Ford Ranger Raptor (2019) review

Date: Friday, October 25, 2019

On Sale: August 2019
Key Rival: Isuzu D-Max AT35

Ford is on a bit of a sales roll with the Ranger: from being the UK’s third best-selling pick-up in 2015, it has topped the charts every year since.

With the aim of keeping it that way, Ford has carried out a range facelift, and to add some extra appeal introduced a new halo model, the Ranger Raptor.

Interior and equipment

Billed as a vehicle inspired by off-road racing, it features a series of meaty mechanical upgrades over the regular Ranger. These include a reinforced chassis frame using high-strength, low-alloy steels designed to help it withstand rough treatment, and an upgraded suspension featuring Fox shock absorbers with position-sensitive damping.

The Raptor has a track that’s 150mm wider plus 51mm more ride height than the regular Ranger, with a 283mm ground clearance and 850mm wading depth, and rides on specially developed BF Goodrich all-terrain tyres. There are also upgraded brakes all round, and an underbody bash plate with 60% thicker steel than standard.

But the Raptor isn’t all go and no show – there are plenty of changes that ensure it stands out a bit more on the road as well as in some cases offering further performance. These include a grille inspired by the American Ford F150 Raptor, a front bumper with LED fog lights and air curtain ducts, flared composite front fenders, and side step boards designed to deflect rocks from the rear of the truck.

The interior changes are more subtle, but include some plush leather and suede bolstered seats and a leather steering wheel with an on-centre marker to help drivers keep track of wheel position off-road.

Engine and gearbox

The Raptor-specific updates sit on top of the changes Ford has made to the basic Ranger underneath.

As well as various cosmetic changes, which are largely superseded by Raptor upgrades, these include autonomous emergency braking and intelligent speed assist as standard, and a new range of engines – the old 2.2-litre and 3.2-litre diesels are out (although Ford says the 3.2 will still be available until the end of the year) and in comes a new 2.0-litre unit. This is available with 130hp, 170hp, or in 213hp bi-turbo tune.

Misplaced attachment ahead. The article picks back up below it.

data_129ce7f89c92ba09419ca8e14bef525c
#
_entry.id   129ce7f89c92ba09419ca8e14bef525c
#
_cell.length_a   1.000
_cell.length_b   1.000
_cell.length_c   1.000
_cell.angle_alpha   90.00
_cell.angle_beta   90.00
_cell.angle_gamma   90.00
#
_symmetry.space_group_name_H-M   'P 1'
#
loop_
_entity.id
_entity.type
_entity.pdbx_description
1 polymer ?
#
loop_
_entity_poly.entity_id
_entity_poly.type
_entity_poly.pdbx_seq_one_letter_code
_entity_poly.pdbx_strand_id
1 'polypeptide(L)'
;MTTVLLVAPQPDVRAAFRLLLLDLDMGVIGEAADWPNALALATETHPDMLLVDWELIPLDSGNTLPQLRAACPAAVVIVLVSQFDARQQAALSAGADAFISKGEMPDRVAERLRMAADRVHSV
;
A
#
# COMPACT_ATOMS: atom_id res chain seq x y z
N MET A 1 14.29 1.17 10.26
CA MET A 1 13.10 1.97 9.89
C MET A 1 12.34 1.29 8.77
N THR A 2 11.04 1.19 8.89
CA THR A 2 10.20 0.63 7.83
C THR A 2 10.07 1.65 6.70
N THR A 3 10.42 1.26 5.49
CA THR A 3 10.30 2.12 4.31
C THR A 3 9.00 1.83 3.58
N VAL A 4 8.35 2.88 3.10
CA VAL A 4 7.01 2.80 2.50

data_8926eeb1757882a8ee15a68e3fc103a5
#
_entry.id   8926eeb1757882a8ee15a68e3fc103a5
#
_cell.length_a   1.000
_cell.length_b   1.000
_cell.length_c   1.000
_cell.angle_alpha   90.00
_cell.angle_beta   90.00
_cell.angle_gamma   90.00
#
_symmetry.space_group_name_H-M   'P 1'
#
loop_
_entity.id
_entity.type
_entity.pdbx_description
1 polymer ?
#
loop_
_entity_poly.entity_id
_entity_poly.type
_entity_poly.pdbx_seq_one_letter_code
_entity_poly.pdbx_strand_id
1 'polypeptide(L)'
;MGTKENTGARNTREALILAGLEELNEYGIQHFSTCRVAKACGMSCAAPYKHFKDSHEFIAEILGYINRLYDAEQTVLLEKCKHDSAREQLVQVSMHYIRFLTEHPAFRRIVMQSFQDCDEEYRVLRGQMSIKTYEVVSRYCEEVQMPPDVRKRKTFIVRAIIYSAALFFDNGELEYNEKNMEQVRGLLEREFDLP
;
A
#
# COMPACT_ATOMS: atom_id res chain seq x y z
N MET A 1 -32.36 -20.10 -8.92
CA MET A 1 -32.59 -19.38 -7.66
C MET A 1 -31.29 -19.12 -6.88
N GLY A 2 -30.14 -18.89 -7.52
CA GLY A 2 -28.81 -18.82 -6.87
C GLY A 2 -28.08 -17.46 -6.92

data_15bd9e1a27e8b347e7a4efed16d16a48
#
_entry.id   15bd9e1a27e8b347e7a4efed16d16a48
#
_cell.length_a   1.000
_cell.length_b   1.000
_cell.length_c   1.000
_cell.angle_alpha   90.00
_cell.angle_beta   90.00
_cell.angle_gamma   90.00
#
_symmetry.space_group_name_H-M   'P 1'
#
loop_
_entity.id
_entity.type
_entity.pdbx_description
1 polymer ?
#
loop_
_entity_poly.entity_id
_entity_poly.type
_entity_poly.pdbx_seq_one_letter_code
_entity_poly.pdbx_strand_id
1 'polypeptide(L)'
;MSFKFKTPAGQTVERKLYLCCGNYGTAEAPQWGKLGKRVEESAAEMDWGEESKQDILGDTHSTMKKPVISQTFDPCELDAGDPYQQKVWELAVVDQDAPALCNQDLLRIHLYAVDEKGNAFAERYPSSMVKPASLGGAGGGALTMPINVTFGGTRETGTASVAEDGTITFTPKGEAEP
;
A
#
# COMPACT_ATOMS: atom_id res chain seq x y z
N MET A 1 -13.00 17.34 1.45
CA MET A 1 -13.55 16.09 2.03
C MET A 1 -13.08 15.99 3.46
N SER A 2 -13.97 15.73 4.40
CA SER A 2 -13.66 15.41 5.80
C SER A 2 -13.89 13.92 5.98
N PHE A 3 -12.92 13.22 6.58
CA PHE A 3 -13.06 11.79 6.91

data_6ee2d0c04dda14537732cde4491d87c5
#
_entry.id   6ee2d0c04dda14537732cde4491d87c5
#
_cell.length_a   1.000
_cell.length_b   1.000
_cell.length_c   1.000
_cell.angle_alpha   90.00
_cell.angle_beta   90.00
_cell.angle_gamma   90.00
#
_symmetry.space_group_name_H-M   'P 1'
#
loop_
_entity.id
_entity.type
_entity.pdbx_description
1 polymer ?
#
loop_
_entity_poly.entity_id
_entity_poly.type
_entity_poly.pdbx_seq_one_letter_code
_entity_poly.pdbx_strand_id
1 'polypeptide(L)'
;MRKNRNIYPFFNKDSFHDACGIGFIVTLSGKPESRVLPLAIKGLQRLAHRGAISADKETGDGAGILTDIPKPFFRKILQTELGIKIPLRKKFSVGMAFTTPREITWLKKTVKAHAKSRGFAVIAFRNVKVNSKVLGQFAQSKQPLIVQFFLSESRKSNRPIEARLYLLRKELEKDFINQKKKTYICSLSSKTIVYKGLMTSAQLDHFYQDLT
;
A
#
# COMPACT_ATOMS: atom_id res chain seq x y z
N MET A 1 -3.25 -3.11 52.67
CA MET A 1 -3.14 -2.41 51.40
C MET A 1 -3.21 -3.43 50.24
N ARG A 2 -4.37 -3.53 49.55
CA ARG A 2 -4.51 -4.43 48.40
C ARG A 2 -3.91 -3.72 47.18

The latter’s performance is brisk for a pick-up, although taken in the context of the Raptor’s racy appearance a 0-62mph time of over 10 seconds might sound a little underwhelming.

The party piece, however, is how much of that performance it can deploy when the going gets rough. Put your foot down on a dirt trail and it has no trouble shooting you along, with the uprated chassis taking whatever comes in its stride. In fact, the quality of the ride actually improves as you pick up speed off-road, as the race-inspired suspension does its thing.

Off-road is where you can also make the best use of the selectable drive modes – Normal, Sport, Grass/Gravel/Snow, Mud/Sand, Rock, and Baja, the latter named after a famous desert rally and setting the truck up for the most extreme sports off-roading.

Clearly, the Raptor’s chief appeal will be to enthusiasts who want to off-road quickly and regularly. But that doesn’t mean it’s a nightmare on the tarmac, where the ride is on the firm side but not uncomfortably so, and refinement is good, with no undue intrusion from wind and road noise.

You also benefit from a commanding driving position – that ride-height increase with the chunky off-road tyres put Raptor drivers level with those in medium vans. Its driving manners are composed and surprisingly easy, and making things even easier is the smooth-shifting auto gearbox – despite the 10 speeds it’s unobtrusive, and never feels indecisive due to having too many ratios.


One final word: a payload of just 620kg means the Raptor isn’t classed as an LCV from a VAT point of view (though it is for VED purposes), so you’ll have to really need that off-road ability in order to justify it.

The good news is that underneath the rally-spec upgrades, the fundamental package is stronger than ever should you step down the range.

Ford Ranger Raptor

Price    £48,775
Insurance group     45E
Warranty     3yrs/60,000mls
Service intervals     2yrs/12,500mls + annual inspection
Load length     1,575mm
Load width (min/max)     1,139/1,560mm
Load bay height     561mm
Gross payload      620kg
Load volume    n/a
Engine size/power      1,996cc/213hp
Combined fuel economy     31.7mpg
CO2                   233g/km


If you need to cover rough ground quickly, the Ranger Raptor will be tough to beat; if you don’t, save your cash and stick to the regular range.


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